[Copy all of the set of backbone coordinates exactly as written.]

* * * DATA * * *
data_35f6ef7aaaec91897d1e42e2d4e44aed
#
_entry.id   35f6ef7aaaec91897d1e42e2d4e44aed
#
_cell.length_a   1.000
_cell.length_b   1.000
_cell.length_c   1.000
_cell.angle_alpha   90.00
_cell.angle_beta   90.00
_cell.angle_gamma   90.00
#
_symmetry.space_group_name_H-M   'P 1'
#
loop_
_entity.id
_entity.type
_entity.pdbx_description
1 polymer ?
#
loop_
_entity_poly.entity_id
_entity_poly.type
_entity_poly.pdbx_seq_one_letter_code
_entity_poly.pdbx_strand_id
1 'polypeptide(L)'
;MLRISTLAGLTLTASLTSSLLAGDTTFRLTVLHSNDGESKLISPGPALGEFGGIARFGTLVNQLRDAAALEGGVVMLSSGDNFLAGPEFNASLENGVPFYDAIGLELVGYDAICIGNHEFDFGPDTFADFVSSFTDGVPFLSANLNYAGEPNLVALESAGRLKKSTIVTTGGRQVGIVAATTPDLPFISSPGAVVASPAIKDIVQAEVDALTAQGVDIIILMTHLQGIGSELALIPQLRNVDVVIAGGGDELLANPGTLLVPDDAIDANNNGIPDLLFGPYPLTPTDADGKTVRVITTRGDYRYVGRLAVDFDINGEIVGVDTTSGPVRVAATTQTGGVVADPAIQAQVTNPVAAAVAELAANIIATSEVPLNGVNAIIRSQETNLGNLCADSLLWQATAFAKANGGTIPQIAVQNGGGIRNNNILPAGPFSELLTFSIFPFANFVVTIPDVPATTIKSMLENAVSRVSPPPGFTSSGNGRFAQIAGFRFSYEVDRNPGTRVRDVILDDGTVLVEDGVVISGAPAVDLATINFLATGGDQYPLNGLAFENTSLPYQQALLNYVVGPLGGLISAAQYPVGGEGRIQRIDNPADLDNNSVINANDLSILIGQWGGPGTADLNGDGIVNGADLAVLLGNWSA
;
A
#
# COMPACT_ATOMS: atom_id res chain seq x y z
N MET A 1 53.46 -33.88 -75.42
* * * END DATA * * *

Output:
data_35f6ef7aaaec91897d1e42e2d4e44aed
#
_entry.id   35f6ef7aaaec91897d1e42e2d4e44aed
#
_cell.length_a   1.000
_cell.length_b   1.000
_cell.length_c   1.000
_cell.angle_alpha   90.00
_cell.angle_beta   90.00
_cell.angle_gamma   90.00
#
_symmetry.space_group_name_H-M   'P 1'
#
loop_
_entity.id
_entity.type
_entity.pdbx_description
1 polymer ?
#
loop_
_entity_poly.entity_id
_entity_poly.type
_entity_poly.pdbx_seq_one_letter_code
_entity_poly.pdbx_strand_id
1 'polypeptide(L)'
;MLRISTLAGLTLTASLTSSLLAGDTTFRLTVLHSNDGESKLISPGPALGEFGGIARFGTLVNQLRDAAALEGGVVMLSSGDNFLAGPEFNASLENGVPFYDAIGLELVGYDAICIGNHEFDFGPDTFADFVSSFTDGVPFLSANLNYAGEPNLVALESAGRLKKSTIVTTGGRQVGIVAATTPDLPFISSPGAVVASPAIKDIVQAEVDALTAQGVDIIILMTHLQGIGSELALIPQLRNVDVVIAGGGDELLANPGTLLVPDDAIDANNNGIPDLLFGPYPLTPTDADGKTVRVITTRGDYRYVGRLAVDFDINGEIVGVDTTSGPVRVAATTQTGGVVADPAIQAQVTNPVAAAVAELAANIIATSEVPLNGVNAIIRSQETNLGNLCADSLLWQATAFAKANGGTIPQIAVQNGGGIRNNNILPAGPFSELLTFSIFPFANFVVTIPDVPATTIKSMLENAVSRVSPPPGFTSSGNGRFAQIAGFRFSYEVDRNPGTRVRDVILDDGTVLVEDGVVISGAPAVDLATINFLATGGDQYPLNGLAFENTSLPYQQALLNYVVGPLGGLISAAQYPVGGEGRIQRIDNPADLDNNSVINANDLSILIGQWGGPGTADLNGDGIVNGADLAVLLGNWSA
;
A
#
# COMPACT_ATOMS: atom_id res chain seq x y z
N MET A 1 53.46 -33.88 -75.42